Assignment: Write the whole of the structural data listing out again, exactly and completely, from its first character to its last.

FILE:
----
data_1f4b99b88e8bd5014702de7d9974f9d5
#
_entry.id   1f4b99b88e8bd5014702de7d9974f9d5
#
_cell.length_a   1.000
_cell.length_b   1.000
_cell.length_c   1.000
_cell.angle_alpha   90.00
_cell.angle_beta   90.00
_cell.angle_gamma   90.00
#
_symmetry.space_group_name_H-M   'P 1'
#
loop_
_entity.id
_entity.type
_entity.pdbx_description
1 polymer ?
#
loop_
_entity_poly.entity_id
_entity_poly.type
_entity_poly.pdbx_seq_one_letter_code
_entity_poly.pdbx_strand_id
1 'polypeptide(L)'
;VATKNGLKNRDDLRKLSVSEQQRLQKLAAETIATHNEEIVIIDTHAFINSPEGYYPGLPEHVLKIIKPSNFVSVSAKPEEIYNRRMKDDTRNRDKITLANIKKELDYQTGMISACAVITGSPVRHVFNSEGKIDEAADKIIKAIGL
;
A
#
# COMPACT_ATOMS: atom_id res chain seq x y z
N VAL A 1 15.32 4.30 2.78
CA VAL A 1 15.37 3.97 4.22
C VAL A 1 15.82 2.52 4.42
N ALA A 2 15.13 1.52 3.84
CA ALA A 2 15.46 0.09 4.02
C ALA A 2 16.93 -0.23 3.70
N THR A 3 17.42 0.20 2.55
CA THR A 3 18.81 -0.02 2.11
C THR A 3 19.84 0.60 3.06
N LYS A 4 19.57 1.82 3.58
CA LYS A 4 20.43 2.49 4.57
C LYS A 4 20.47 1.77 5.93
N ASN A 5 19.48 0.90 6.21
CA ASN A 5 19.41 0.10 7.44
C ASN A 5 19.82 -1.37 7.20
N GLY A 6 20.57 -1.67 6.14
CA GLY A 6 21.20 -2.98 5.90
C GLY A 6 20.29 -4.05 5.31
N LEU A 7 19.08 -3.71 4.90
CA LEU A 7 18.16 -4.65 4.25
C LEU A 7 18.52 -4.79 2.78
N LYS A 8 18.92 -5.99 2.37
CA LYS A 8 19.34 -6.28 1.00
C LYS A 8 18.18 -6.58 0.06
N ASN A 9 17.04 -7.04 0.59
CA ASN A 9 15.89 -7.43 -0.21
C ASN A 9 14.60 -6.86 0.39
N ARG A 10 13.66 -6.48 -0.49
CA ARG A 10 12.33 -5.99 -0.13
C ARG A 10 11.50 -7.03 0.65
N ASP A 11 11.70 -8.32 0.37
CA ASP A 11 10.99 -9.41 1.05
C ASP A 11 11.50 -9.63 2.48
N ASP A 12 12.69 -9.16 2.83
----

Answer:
data_1f4b99b88e8bd5014702de7d9974f9d5
#
_entry.id   1f4b99b88e8bd5014702de7d9974f9d5
#
_cell.length_a   1.000
_cell.length_b   1.000
_cell.length_c   1.000
_cell.angle_alpha   90.00
_cell.angle_beta   90.00
_cell.angle_gamma   90.00
#
_symmetry.space_group_name_H-M   'P 1'
#
loop_
_entity.id
_entity.type
_entity.pdbx_description
1 polymer ?
#
loop_
_entity_poly.entity_id
_entity_poly.type
_entity_poly.pdbx_seq_one_letter_code
_entity_poly.pdbx_strand_id
1 'polypeptide(L)'
;VATKNGLKNRDDLRKLSVSEQQRLQKLAAETIATHNEEIVIIDTHAFINSPEGYYPGLPEHVLKIIKPSNFVSVSAKPEEIYNRRMKDDTRNRDKITLANIKKELDYQTGMISACAVITGSPVRHVFNSEGKIDEAADKIIKAIGL
;
A
#
# COMPACT_ATOMS: atom_id res chain seq x y z
N VAL A 1 15.32 4.30 2.78
CA VAL A 1 15.37 3.97 4.22
C VAL A 1 15.82 2.52 4.42
N ALA A 2 15.13 1.52 3.84
CA ALA A 2 15.46 0.09 4.02
C ALA A 2 16.93 -0.23 3.70
N THR A 3 17.42 0.20 2.55
CA THR A 3 18.81 -0.02 2.11
C THR A 3 19.84 0.60 3.06
N LYS A 4 19.57 1.82 3.58
CA LYS A 4 20.43 2.49 4.57
C LYS A 4 20.47 1.77 5.93
N ASN A 5 19.48 0.90 6.21
CA ASN A 5 19.41 0.10 7.44
C ASN A 5 19.82 -1.37 7.20
N GLY A 6 20.57 -1.67 6.14
CA GLY A 6 21.20 -2.98 5.90
C GLY A 6 20.29 -4.05 5.31
N LEU A 7 19.08 -3.71 4.90
CA LEU A 7 18.16 -4.65 4.25
C LEU A 7 18.52 -4.79 2.78
N LYS A 8 18.92 -5.99 2.37
CA LYS A 8 19.34 -6.28 1.00
C LYS A 8 18.18 -6.58 0.06
N ASN A 9 17.04 -7.04 0.59
CA ASN A 9 15.89 -7.43 -0.21
C ASN A 9 14.60 -6.86 0.39
N ARG A 10 13.66 -6.48 -0.49
CA ARG A 10 12.33 -5.99 -0.13
C ARG A 10 11.50 -7.03 0.65
N ASP A 11 11.70 -8.32 0.37
CA ASP A 11 10.99 -9.41 1.05
C ASP A 11 11.50 -9.63 2.48
N ASP A 12 12.69 -9.16 2.83